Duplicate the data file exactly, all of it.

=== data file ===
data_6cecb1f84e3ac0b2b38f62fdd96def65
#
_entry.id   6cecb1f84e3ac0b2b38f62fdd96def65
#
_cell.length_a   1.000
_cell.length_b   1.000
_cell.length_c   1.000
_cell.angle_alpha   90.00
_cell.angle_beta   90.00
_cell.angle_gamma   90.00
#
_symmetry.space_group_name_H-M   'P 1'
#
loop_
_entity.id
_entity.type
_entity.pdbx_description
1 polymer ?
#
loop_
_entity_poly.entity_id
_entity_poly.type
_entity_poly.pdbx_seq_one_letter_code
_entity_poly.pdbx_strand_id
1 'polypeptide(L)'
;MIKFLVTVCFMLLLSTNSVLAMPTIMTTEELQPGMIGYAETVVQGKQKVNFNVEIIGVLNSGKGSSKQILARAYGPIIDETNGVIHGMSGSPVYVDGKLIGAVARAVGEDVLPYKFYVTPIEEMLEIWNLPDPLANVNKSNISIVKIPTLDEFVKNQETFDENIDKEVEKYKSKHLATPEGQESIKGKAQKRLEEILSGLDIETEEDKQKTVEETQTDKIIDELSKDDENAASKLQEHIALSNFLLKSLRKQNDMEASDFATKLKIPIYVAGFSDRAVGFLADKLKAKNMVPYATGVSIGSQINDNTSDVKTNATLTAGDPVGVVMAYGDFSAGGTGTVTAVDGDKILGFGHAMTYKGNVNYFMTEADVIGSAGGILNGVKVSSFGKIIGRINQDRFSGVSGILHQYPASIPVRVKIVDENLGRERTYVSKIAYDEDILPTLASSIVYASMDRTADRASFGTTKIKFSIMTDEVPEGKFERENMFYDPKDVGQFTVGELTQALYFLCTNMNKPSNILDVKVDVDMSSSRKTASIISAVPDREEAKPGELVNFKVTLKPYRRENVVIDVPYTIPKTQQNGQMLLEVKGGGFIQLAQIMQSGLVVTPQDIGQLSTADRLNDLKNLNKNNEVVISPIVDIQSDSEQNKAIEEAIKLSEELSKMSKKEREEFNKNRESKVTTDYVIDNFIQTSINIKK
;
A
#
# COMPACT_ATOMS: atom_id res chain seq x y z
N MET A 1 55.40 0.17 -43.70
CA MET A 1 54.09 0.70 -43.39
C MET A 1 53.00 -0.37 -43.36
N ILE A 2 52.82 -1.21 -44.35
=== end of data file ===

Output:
data_6cecb1f84e3ac0b2b38f62fdd96def65
#
_entry.id   6cecb1f84e3ac0b2b38f62fdd96def65
#
_cell.length_a   1.000
_cell.length_b   1.000
_cell.length_c   1.000
_cell.angle_alpha   90.00
_cell.angle_beta   90.00
_cell.angle_gamma   90.00
#
_symmetry.space_group_name_H-M   'P 1'
#
loop_
_entity.id
_entity.type
_entity.pdbx_description
1 polymer ?
#
loop_
_entity_poly.entity_id
_entity_poly.type
_entity_poly.pdbx_seq_one_letter_code
_entity_poly.pdbx_strand_id
1 'polypeptide(L)'
;MIKFLVTVCFMLLLSTNSVLAMPTIMTTEELQPGMIGYAETVVQGKQKVNFNVEIIGVLNSGKGSSKQILARAYGPIIDETNGVIHGMSGSPVYVDGKLIGAVARAVGEDVLPYKFYVTPIEEMLEIWNLPDPLANVNKSNISIVKIPTLDEFVKNQETFDENIDKEVEKYKSKHLATPEGQESIKGKAQKRLEEILSGLDIETEEDKQKTVEETQTDKIIDELSKDDENAASKLQEHIALSNFLLKSLRKQNDMEASDFATKLKIPIYVAGFSDRAVGFLADKLKAKNMVPYATGVSIGSQINDNTSDVKTNATLTAGDPVGVVMAYGDFSAGGTGTVTAVDGDKILGFGHAMTYKGNVNYFMTEADVIGSAGGILNGVKVSSFGKIIGRINQDRFSGVSGILHQYPASIPVRVKIVDENLGRERTYVSKIAYDEDILPTLASSIVYASMDRTADRASFGTTKIKFSIMTDEVPEGKFERENMFYDPKDVGQFTVGELTQALYFLCTNMNKPSNILDVKVDVDMSSSRKTASIISAVPDREEAKPGELVNFKVTLKPYRRENVVIDVPYTIPKTQQNGQMLLEVKGGGFIQLAQIMQSGLVVTPQDIGQLSTADRLNDLKNLNKNNEVVISPIVDIQSDSEQNKAIEEAIKLSEELSKMSKKEREEFNKNRESKVTTDYVIDNFIQTSINIKK
;
A
#
# COMPACT_ATOMS: atom_id res chain seq x y z
N MET A 1 55.40 0.17 -43.70
CA MET A 1 54.09 0.70 -43.39
C MET A 1 53.00 -0.37 -43.36
N ILE A 2 52.82 -1.21 -44.35